Table 2: 2017–2019 Multi-country grants information
|Expected submission timing||Sub-priority funding ceiling
|1. Elimination of malaria in Mesoamerica and Hispaniola||Pre-ID (1)||Complete||6.0 m|
|2. Elimination of malaria in South Africa||Pre-ID (1-2)||Apr 2018 or later||20.0 m|
|3. Elimination of malaria multi-drug resistance in Greater Mekong (RAI)||Pre-ID (1)||Complete; being impl.||119.0 m|
|TB||4. TB in mining, Southern Africa||Pre-ID (1)||Complete; being impl.||22.5 m|
|5. Supranational labs in Eastern and Southern Africa||Pre-ID (1)||Apr or Aug 2018||4.5 m|
|6. Improving quality of care and prevention for MDR-TB in Eastern Europe (See RFP)||RFP (1)||Apr 2018||5.0 m|
|7. Support LAC countries transitioning from Global Fund TB funding||RFP (1)||Aug 2018||4.5 m|
|8. Interventions among refugees in East Africa (See RFP)||RFP (1)||Apr 2018||7.5 M|
|9. Supranational lab in Western and Central Africa (See RFP)||RFP (1)||Apr 2018||6.0 M|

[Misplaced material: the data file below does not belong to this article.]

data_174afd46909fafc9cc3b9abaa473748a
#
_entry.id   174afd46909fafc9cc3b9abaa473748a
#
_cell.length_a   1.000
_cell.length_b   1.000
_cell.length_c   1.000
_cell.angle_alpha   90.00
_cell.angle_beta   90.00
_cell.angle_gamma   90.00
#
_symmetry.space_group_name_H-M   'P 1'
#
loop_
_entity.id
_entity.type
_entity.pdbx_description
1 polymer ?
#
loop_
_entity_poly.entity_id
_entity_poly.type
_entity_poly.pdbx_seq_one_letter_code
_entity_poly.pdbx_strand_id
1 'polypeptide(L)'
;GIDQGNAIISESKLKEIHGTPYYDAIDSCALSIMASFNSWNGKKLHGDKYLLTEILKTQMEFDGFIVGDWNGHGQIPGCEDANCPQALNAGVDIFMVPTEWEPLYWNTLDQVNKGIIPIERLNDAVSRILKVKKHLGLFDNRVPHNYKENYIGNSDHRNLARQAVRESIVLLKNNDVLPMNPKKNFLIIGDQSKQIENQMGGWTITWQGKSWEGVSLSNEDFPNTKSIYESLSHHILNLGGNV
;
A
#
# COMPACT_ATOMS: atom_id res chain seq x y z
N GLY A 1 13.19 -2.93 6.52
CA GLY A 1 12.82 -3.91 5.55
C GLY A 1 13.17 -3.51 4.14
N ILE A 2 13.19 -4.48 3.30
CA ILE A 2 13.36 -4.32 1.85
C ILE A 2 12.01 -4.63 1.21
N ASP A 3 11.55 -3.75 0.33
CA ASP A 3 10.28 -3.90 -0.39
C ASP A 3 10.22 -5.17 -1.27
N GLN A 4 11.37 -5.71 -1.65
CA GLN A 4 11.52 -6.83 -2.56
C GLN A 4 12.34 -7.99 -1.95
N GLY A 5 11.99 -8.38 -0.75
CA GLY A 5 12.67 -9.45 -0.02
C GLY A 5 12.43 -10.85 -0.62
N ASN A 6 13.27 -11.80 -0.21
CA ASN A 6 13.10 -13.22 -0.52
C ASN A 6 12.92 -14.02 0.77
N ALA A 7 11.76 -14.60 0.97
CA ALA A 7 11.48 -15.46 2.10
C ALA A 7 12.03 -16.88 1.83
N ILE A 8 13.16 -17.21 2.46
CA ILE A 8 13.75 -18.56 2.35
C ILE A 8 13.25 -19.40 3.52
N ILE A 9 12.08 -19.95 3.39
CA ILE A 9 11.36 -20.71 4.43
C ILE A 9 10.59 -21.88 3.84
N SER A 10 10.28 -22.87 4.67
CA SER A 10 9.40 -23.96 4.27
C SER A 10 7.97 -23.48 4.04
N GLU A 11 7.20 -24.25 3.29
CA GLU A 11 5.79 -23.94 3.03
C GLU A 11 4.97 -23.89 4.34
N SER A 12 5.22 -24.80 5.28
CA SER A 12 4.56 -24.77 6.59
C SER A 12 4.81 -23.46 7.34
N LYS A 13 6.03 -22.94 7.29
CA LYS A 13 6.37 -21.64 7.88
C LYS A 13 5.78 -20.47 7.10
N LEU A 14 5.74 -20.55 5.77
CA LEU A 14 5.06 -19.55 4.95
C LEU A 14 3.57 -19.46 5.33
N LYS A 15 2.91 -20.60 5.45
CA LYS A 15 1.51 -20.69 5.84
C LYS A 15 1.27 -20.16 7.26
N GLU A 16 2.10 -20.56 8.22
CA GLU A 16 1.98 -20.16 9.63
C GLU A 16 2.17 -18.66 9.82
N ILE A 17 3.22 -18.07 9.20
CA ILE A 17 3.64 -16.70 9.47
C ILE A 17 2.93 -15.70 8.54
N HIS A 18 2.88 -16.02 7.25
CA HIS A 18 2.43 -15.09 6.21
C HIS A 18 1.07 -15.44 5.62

|10. TB/MDR-TB interventions mobile pop. in Asia; Afghan (See RFP) and Greater Mekong (See RFP)||2 RFPs (2)||Apr 2018||5.0 m Afghan;
10.0 m Mekong
|HIV||11. Sustainability of service for KPs in LAC region||2 RFPs (2-3)||Aug 2018||10.5 m LAC;
6.5 m Carib.
|12. Sustainability of service for KPs in EECA region (See RFP)||RFP (1-2)||Apr 2018||13.0 m|
|13. Sustainability of service for KPs in Southeast Asia region||Pre-ID (1)||Aug 2018||12.5 m|
|14. Sustainability of service for KPs in MENA region (See RFP)||RFP (1)||Apr 2018||7.5 m|
For details on each sub-priority, please see the Global Fund’s Guidance Note.
Ongoing regional grants
There are 24 active regional grants funded through the previous 2014–2016 cycle. Their implementation stages range from first to final years. In addition to the regional grants, there are a number of multi-country grants which were not classified by the Fund as “regional,” which are excluded from the tally below. See the Note on terminology above for details.
One major difference between the 2017–2019 funding cycle and 2014–2016 is that there are no multi-country HIV grants available for sub-Saharan Africa in the current cycle, whereas about half of all regional HIV grants were in sub-Saharan Africa previously; see GFO article for more details on that decision. Tables 3–6 list all of the regional grants that are ongoing at this time.